General formula for the efficiency of quantum-mechanical analog of the Carnot engine

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1 General formula for the efficiency of quantum-mechanical analog of the Carnot engine Sumiyoshi Abe Department of Physical Engineering, Mie University, Mie , Japan Abstract: An analog of the Carnot engine reversibly operating within the framework of pure-state quantum mechanics is discussed. A general formula is derived for the efficiency of such an engine with an arbitrary confining potential. Its expression is given in terms of an energy spectrum and shows how the efficiency depends on a potential as the analog of a working material in thermodynamics, in general. This nonuniversal nature results from the fact that there exists no analog of the second law of thermodynamics in pure-state quantum mechanics where the von Neumann entropy identically vanishes. A special class of spectra, which leads to a common form of the efficiency, is identified. Keywords: quantum-mechanical analog of the Carnot engine; efficiency PACS numbers: w, a 1

2 Thermodynamics of small systems is of contemporary interest, ranging from (bio)molecular and nano scales to even scales of a few particles. From the viewpoint of energetics, one of primary issues is to understand how the works are extracted from such systems. Just a little more than a decade ago, a pure-state quantum-mechanical analog of the Carnot engine reversibly operating at vanishing temperatures has been proposed in Ref. [1]. It is the smallest engine consisting only of a single quantum particle confined in the one-dimensional infinite square-well potential. It has been shown that the work can be extracted through the controls of the quantum states of the particle and the width of the well in a specific manner. The efficiency of the engine has been calculated to be! =1! E L E H, (1) where E H ( E L ) is the value of the system energy fixed along the analog of the isothermal process at high (low) temperature of the cycle. (Since this engine operates without finite-temperature heat baths, it should not be confused with quantum heat engines discussed, for example, in Refs. [2-7].) It is of physical interest to examine how universal the efficiency of this form is. To understand the physics behind the mechanism of such a Carnot-like engine, it is useful to note a structural similarity between quantum mechanics and thermodynamics. Let H and! be the Hamiltonian and quantum state of the system under consideration, respectively. An analog of the internal energy in thermodynamics is the expectation value of the Hamiltonian, 2

3 E =! H!. (2) This is in fact the ordinary thermodynamic internal energy in the vanishing-temperature limit, if! is chosen to be the ground state. Under changes of both the Hamiltonian and the state along a certain process, it varies as! E = (! " )H! +! " H! +! H (! " ). This has a formal analogy with the first law of thermodynamics [8]:! ' Q =! E +! ' W, (3) where (! " )H! +! H (! " ) and! " H! are identified with the analogs of the changes of the quantity of heat,! ' Q, and the work,!! ' W, respectively. H depends on the system volume, V, which changes in time very slowly in an equilibriumthermodynamics-like situation. More precisely, the time scale of the change of V is much larger than that of the dynamical one, ~! / E. Then, in the adiabatic approximation [9], holds the instantaneous Schrödinger equation, H (V ) u n (V ) = E n (V ) u n (V ), provided that the energy eigenvalues naturally satisfy the inequality E n (V 1 ) > E n (V 2 ) for V 1 < V 2. Assuming that { u n (V ) } forms a n complete orthonormal system, an arbitrary state! is expanded as! =! c n (V ) u n (V ), where the expansion coefficients satisfy the normalization n condition,! c n (V ) n 2 =1. Accordingly, the adiabatic scheme allows us to write 3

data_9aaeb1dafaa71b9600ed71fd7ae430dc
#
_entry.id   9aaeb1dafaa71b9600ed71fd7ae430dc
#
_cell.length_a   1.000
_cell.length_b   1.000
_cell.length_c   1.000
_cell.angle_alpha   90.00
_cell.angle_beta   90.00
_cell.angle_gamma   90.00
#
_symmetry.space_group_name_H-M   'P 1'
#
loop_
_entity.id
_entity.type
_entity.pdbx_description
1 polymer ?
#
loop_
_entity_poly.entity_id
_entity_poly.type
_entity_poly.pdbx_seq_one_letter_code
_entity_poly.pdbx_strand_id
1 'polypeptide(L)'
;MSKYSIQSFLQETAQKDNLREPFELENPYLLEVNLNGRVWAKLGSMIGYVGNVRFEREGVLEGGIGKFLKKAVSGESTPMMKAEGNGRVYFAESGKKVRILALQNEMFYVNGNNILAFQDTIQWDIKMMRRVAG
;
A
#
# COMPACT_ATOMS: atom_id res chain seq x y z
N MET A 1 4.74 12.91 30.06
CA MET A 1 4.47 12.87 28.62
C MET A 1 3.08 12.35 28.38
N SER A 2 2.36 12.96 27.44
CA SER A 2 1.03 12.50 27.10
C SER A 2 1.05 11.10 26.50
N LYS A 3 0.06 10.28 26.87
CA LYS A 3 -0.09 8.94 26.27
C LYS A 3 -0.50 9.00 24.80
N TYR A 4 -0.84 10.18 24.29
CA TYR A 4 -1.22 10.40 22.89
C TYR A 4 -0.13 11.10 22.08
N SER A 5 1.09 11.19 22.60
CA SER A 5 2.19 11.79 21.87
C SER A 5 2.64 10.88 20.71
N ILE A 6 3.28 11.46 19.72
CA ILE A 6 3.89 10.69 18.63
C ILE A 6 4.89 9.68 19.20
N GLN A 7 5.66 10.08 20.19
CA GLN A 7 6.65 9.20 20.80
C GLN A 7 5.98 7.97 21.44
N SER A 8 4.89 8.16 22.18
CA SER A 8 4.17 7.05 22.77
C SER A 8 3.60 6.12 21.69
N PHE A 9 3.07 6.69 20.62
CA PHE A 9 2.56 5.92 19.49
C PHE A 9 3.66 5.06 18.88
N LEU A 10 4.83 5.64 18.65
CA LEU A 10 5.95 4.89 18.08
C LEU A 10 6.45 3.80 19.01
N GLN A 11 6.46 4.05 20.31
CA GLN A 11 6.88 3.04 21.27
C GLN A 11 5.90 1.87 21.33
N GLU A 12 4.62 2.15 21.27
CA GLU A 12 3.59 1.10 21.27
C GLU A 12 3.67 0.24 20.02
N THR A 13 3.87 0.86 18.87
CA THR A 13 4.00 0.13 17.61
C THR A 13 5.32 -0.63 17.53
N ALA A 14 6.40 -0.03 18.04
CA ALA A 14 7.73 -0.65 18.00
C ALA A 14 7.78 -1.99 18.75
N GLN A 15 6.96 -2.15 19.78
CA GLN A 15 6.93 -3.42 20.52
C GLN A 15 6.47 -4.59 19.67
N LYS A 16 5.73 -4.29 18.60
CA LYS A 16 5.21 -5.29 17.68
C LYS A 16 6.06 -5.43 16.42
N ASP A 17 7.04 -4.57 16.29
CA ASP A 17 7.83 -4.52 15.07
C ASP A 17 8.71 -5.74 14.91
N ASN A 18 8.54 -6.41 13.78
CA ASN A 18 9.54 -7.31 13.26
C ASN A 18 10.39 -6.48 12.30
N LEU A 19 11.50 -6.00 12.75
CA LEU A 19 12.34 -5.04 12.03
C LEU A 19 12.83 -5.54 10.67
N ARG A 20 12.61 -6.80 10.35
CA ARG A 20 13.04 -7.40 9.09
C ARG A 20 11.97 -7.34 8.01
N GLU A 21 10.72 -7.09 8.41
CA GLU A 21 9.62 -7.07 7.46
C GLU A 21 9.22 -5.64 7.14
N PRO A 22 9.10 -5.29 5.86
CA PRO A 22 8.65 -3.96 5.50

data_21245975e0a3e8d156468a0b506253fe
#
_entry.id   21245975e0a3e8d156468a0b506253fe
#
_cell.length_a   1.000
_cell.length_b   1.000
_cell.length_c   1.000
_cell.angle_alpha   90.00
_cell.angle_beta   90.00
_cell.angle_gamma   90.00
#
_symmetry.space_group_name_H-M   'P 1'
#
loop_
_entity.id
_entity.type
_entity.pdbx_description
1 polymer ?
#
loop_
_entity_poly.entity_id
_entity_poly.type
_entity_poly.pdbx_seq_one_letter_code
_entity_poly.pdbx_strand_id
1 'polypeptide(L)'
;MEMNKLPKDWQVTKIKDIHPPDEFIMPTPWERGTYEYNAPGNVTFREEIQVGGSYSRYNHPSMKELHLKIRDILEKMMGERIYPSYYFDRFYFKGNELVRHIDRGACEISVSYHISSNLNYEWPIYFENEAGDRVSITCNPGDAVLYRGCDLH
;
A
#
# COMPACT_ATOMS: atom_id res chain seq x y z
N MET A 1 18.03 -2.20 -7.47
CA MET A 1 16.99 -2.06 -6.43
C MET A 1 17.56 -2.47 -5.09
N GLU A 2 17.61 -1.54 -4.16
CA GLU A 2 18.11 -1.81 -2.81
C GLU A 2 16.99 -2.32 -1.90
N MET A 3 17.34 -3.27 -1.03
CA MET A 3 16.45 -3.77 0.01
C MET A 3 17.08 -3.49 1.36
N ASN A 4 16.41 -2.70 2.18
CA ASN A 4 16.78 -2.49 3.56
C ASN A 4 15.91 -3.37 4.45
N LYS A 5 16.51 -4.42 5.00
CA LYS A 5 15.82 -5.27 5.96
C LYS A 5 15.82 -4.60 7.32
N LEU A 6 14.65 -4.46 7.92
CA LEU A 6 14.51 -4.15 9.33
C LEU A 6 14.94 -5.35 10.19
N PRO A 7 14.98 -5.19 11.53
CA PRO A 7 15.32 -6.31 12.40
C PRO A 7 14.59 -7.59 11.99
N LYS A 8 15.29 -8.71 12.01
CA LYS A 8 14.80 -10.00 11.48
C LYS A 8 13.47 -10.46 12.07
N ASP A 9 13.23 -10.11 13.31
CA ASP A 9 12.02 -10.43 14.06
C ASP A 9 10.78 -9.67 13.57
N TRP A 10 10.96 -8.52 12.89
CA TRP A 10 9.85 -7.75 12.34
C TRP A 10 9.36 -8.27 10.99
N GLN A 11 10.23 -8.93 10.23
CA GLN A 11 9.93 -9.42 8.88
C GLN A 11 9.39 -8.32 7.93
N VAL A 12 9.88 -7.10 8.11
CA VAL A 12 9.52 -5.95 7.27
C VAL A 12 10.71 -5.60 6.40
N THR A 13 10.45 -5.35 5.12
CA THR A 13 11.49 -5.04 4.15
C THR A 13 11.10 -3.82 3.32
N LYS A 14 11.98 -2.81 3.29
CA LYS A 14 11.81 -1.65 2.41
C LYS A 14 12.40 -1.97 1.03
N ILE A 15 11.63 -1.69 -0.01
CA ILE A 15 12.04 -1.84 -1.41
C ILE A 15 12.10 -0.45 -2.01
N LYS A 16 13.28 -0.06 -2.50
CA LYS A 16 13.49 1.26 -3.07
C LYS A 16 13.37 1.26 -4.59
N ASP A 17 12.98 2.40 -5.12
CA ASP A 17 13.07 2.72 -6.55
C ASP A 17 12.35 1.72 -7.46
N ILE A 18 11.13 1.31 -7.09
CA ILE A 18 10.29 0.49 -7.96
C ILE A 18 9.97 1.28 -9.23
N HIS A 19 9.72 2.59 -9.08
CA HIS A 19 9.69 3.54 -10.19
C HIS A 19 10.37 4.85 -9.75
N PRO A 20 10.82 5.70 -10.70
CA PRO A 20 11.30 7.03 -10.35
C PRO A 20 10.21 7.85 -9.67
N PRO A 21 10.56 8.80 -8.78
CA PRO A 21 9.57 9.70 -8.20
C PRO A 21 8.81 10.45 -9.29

4 ! ' Q =! E n (V )! c n (V ) 2, (4) n! ' W =!" c n (V ) 2! E n (V ). (5) n It has been shown in Ref. [8] that imposition of the Clausius equality on the Shannon entropy (not the von Neumann entropy) and the quantity of heat makes pure-state quantum mechanics transmute into equilibrium thermodynamics at finite temperature. Here, the following question is posed. An analog of the working material in thermodynamics is the shape of the potential that confines a particle. Then, is the efficiency in Eq. (1) universal independently of the potential? In this paper, we answer this question by generalizing the quantum-mechanical Carnot-like engine with the one-dimensional infinite square-well potential to the case of an arbitrary confining potential. We present the most general formula for the efficiency. In marked contrast to the genuine thermodynamic Carnot engine, the efficiency of the quantum-mechanical Carnot engine depends generically on the shape of a potential as the analog of the working material, implying that the engine is not universal. This nonuniversality is due to the absence of an analog of the second law of thermodynamics in pure-state quantum mechanics, where the von Neumann entropy identically vanishes. We also identify a class of spectra that yields the efficiency of the form in Eq. (1). Consider a cycle depicted in Fig. 1, which consists of four processes. The processes A! B and C! D are respectively analogs of the isothermal processes at high and low temperatures in classical thermodynamics, whereas B! C and D! A are those of the adiabatic processes. Each volume change is performed through control of the potential shape. An example is an optical trap of ions, in which the shape of a trapping 4